had shot was unreachable due to the high waters. So in pouring rain, and hard winds, Preston literally “dropped” into a little gravel bar,  and sent me from there to retrieve the bear. He was able to fly Eric to there as well, and together we skinned the bear. The Super Cub only holds one passenger with gear, so we had to wait our turn to fly back to base camp. Once there we had to finish the process of taking care of the hide, which involves a lot of knife work. We helped each other though, and got done before the night was out. The next day brought yet another round of clients, and the departure of those that were done. only one hunter left empty handed, but he will be back to pursue those brownies again in the near future. One of the hunters that arrived was from Canada, and he was my fourth client. We returned to my camp again, hopping to continue the quick successes we were having there. Sure enough we saw a bear on one of the carcasses while retrieving water. The next morning we went up the side valley again, and after waiting for a while, spotted a bear on the carcass. He ended up bedding down in the brush just above the torn up area. A wide sweep through the brush, and a stalk up the hill brought us to 100 yards. A similar situation to Jason’s Bear, but we only had to wait a little while before the bear got up, and Tim put him down with one shot. Once again, excitement was exuded, and pictures and memories were created. It was not as big of a bear as Jason’s but still a good bear. We made it back to base camp the following day, and we were met by yet another successful hunter, who had harvested an awesome big bear. The weather cleared up and was nice all the way until we left a couple days later.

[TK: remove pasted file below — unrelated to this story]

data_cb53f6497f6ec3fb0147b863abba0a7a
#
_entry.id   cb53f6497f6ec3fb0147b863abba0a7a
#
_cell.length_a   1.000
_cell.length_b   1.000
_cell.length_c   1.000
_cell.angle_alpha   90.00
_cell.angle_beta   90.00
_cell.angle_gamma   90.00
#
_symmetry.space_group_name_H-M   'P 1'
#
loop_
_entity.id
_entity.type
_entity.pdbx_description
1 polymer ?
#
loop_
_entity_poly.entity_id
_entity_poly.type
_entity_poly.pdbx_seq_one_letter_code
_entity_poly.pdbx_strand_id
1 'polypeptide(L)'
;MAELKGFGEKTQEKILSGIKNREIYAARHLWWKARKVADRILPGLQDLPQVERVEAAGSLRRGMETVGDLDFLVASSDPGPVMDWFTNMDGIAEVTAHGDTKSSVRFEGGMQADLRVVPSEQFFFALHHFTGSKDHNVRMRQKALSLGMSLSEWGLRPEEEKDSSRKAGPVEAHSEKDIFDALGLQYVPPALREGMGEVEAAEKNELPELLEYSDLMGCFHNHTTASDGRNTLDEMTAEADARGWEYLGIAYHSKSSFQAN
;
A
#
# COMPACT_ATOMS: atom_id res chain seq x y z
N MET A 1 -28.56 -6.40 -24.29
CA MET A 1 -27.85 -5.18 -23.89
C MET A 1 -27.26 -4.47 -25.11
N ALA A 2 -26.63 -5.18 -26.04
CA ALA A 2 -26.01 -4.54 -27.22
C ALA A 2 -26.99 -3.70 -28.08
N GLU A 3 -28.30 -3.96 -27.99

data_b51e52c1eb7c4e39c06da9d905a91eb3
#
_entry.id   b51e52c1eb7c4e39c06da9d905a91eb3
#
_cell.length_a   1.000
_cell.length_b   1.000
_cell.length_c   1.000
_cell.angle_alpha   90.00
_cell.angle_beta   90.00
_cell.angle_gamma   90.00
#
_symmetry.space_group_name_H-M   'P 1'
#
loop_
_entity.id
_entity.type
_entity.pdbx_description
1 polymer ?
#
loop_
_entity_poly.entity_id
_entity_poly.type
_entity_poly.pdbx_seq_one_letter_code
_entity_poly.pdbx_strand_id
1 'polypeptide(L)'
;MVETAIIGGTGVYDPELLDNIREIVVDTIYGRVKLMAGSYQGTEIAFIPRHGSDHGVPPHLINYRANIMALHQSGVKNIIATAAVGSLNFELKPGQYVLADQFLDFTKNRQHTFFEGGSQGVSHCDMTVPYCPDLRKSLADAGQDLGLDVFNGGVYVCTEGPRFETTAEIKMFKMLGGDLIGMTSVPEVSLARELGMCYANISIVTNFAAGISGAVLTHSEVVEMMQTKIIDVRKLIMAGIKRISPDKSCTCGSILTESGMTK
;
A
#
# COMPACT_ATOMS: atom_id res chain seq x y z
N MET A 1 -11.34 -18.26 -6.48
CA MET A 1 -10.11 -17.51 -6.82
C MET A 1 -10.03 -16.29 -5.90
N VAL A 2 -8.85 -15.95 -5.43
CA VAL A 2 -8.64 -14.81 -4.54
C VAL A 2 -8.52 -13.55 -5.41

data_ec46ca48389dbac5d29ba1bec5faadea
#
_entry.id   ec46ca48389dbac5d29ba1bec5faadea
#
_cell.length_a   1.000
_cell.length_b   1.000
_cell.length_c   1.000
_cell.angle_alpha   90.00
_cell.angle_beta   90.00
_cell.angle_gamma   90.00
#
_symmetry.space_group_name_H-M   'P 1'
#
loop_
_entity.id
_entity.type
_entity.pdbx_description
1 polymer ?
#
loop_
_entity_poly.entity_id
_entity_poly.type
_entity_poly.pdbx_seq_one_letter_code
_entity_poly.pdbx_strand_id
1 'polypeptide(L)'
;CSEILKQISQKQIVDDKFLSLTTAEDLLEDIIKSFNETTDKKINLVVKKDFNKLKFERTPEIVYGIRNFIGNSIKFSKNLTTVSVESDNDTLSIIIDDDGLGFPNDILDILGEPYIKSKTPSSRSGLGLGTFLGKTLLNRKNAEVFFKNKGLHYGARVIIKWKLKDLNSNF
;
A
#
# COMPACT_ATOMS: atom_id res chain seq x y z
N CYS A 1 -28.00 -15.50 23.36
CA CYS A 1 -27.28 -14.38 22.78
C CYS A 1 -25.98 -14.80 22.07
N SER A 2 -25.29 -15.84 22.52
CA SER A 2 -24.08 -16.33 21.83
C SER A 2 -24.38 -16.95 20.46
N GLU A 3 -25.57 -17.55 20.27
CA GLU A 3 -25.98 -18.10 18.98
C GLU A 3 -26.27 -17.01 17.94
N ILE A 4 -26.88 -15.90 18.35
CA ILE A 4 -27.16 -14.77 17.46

We left the area 5 days early, which was greatly appreciated due to the fact that it was a very long hunting/guiding season for us, and I was happy to be at the end of it. Those small comforts of a warm shower, and a soft bed, are luxuries to guys like us that spend more than 60 days out in the field, in a tent, on cots or on the ground, and it was a great thing to come back to. The season wrapped up nicely with 10 bears taken on the Peninsula. The work continued back here at the Lodge, drying hides and such, but many great memories were created, and it was yet again another season come and gone, but it will always be something that is thrilling and heart pounding, to hunt the hunters.